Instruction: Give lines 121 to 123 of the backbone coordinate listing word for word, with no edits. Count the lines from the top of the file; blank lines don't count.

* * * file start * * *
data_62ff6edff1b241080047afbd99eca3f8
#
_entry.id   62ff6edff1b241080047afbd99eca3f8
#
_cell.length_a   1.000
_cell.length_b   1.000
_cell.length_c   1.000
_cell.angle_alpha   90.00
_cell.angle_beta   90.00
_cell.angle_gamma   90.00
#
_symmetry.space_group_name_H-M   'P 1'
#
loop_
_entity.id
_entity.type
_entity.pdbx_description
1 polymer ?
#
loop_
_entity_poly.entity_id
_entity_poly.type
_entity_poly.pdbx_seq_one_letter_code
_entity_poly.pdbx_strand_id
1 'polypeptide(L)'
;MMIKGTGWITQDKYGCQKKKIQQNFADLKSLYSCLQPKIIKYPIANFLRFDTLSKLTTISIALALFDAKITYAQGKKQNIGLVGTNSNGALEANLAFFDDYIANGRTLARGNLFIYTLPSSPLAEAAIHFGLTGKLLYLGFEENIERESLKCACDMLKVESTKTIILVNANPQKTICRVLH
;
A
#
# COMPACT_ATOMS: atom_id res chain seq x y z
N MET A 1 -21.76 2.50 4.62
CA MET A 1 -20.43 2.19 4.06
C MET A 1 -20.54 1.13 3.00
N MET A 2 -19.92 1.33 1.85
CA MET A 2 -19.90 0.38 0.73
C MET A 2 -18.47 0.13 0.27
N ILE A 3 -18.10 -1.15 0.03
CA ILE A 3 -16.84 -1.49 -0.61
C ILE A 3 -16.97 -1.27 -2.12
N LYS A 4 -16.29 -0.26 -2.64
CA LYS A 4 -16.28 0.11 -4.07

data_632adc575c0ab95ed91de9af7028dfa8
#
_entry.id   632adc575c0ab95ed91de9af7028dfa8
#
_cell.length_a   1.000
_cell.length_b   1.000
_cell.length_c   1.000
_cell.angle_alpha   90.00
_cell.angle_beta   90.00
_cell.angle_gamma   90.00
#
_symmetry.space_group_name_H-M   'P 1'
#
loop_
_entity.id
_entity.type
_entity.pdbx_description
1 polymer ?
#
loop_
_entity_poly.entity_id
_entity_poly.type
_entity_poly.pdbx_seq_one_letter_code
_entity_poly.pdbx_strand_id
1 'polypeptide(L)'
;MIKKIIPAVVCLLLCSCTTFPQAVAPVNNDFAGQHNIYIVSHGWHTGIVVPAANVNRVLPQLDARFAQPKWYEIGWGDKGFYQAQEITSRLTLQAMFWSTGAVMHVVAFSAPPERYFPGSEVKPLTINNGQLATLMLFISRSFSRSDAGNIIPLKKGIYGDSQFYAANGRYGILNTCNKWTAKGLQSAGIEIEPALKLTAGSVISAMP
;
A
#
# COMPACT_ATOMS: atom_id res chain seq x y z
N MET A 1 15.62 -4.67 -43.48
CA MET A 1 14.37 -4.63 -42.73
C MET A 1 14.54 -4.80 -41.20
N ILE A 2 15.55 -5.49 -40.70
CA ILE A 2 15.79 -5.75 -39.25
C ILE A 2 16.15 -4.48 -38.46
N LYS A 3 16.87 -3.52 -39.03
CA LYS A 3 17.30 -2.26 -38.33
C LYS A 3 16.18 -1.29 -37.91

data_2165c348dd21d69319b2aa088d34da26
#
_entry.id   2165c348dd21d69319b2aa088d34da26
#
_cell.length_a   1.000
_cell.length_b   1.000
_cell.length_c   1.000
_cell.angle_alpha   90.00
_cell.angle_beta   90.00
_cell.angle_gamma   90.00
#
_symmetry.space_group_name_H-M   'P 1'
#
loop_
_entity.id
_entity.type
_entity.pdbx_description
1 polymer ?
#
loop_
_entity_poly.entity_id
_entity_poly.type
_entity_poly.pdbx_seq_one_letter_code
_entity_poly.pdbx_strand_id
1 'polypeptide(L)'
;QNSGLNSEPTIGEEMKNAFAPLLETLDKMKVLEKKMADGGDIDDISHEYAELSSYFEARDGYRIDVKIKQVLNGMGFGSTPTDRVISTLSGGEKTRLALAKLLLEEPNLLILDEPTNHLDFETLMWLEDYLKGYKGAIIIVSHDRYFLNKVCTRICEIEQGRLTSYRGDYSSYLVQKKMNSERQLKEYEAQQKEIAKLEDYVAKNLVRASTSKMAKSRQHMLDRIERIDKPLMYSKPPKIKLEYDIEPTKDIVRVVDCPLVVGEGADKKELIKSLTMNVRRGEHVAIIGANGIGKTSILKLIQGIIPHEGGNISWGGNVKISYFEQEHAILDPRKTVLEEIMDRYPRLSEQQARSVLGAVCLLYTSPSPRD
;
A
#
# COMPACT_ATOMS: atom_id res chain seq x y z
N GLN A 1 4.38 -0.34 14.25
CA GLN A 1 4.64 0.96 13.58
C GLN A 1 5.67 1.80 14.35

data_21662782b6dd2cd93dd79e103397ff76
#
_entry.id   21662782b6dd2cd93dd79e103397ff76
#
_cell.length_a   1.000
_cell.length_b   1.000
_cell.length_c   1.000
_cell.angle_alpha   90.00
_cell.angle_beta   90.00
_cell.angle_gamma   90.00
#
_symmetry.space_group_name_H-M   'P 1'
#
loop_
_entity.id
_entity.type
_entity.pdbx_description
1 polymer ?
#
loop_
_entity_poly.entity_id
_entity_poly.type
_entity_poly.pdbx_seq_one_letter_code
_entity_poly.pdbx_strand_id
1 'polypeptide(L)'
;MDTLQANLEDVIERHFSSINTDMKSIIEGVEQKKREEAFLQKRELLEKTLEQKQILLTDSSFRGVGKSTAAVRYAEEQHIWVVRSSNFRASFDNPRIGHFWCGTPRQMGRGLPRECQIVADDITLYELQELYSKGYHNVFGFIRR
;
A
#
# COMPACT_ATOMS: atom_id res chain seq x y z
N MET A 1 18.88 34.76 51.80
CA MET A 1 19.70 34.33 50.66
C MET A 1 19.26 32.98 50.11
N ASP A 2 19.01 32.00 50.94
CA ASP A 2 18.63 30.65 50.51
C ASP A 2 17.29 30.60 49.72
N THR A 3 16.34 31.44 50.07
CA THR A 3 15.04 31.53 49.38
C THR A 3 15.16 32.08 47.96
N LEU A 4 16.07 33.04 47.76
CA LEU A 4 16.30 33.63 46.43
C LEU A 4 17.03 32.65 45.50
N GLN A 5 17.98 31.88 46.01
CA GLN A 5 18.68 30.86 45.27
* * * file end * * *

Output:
_cell.angle_alpha   90.00
_cell.angle_beta   90.00
_cell.angle_gamma   90.00